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Unformatted text preview: Department of Economics University of California, Berkeley Fall 2006 Economics 182 Suggested Solutions to Problem Set 9 Problem 1 Many developing countries that adopted fixed exchange rate regimes, usually pegging to the U.S. dollar, had most of their liabilities denominated in dollars and assets in domestic currency. A devaluation under this currency mismatch severely decreases output as firms, households, and the government now have to pay debts that in terms of the currency of their income has increased in value. So, in terms of domestic currency, payments have increased and receipts remained the same. This drives many agents to default and bankruptcy. Hence, aggregate demand is reduced as consumption and investment go down. This effect usually dominates the boost in economic activity due to increased exports. So we see that the IS shifts in lowering output and the real interest rate. In the IEB-RIP diagram this translates into a real depreciation of the domestic currency that shifts the IS slightly out ameliorating (but not completely offsetting) the effects of the drop in economic activity due to the collapse of the financial markets. In addition, you may realize that developing countries sometimes have histories of high inflation and hence a devaluation may cause prices to rise eliminating the expansionary effect of the devaluation on output....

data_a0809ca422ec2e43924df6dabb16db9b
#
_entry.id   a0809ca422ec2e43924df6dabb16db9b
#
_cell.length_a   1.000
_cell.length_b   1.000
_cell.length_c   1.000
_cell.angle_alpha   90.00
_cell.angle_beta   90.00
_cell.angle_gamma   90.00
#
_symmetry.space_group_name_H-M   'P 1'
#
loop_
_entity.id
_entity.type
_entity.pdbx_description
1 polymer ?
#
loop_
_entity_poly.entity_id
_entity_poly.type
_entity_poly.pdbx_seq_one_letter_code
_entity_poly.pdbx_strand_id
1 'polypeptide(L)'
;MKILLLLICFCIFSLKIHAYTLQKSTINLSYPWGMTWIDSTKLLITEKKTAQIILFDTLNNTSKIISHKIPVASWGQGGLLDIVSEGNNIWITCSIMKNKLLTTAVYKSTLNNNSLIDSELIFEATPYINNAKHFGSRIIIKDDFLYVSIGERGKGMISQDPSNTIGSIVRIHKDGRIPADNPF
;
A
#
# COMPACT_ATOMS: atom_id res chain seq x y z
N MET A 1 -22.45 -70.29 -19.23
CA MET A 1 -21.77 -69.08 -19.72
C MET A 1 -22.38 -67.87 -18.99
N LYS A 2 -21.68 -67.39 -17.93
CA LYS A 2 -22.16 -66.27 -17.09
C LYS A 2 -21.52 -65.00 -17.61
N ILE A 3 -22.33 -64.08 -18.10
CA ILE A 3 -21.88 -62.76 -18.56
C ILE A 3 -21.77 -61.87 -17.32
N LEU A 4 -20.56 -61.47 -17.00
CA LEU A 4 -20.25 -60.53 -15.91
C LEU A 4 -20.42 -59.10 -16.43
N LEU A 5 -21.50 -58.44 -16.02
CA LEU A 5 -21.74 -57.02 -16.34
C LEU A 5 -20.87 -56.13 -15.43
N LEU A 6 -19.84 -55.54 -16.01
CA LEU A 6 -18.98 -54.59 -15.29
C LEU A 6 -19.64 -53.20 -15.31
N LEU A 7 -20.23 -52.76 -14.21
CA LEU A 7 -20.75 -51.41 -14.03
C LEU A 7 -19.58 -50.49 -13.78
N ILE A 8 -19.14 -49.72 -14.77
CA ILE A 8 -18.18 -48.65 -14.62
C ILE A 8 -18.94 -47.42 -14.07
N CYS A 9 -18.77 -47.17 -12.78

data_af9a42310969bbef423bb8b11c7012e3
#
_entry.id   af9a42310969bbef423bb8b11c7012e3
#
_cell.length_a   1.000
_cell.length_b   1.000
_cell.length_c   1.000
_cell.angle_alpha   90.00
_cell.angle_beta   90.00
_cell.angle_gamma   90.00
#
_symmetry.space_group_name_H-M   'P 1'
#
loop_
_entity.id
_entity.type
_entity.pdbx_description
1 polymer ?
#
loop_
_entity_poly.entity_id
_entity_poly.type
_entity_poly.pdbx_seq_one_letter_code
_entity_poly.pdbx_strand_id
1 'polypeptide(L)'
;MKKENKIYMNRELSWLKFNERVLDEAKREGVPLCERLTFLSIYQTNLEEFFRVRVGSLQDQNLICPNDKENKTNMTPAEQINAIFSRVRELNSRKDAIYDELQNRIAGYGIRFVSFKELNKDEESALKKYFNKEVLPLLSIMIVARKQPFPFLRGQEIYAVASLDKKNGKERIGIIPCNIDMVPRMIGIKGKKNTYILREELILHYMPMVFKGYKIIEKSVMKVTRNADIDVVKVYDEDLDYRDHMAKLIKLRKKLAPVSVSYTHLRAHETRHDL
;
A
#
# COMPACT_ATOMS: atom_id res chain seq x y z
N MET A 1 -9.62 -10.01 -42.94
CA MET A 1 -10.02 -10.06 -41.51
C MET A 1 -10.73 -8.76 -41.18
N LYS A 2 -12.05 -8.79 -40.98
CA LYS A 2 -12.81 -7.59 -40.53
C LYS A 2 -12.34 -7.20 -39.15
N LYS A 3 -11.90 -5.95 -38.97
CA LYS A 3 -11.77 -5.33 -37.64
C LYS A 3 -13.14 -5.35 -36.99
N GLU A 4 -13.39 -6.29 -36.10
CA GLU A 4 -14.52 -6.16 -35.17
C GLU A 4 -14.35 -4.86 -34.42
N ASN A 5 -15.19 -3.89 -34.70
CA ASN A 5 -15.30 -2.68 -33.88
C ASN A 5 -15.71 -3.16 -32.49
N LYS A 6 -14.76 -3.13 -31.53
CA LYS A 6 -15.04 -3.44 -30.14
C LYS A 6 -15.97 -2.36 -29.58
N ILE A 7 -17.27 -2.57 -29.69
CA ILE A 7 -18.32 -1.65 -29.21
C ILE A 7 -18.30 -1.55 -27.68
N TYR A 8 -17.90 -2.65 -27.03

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This note was uploaded on 10/21/2008 for the course ECON 182 taught by Professor Kasa during the Fall '08 term at Berkeley.
- Fall '08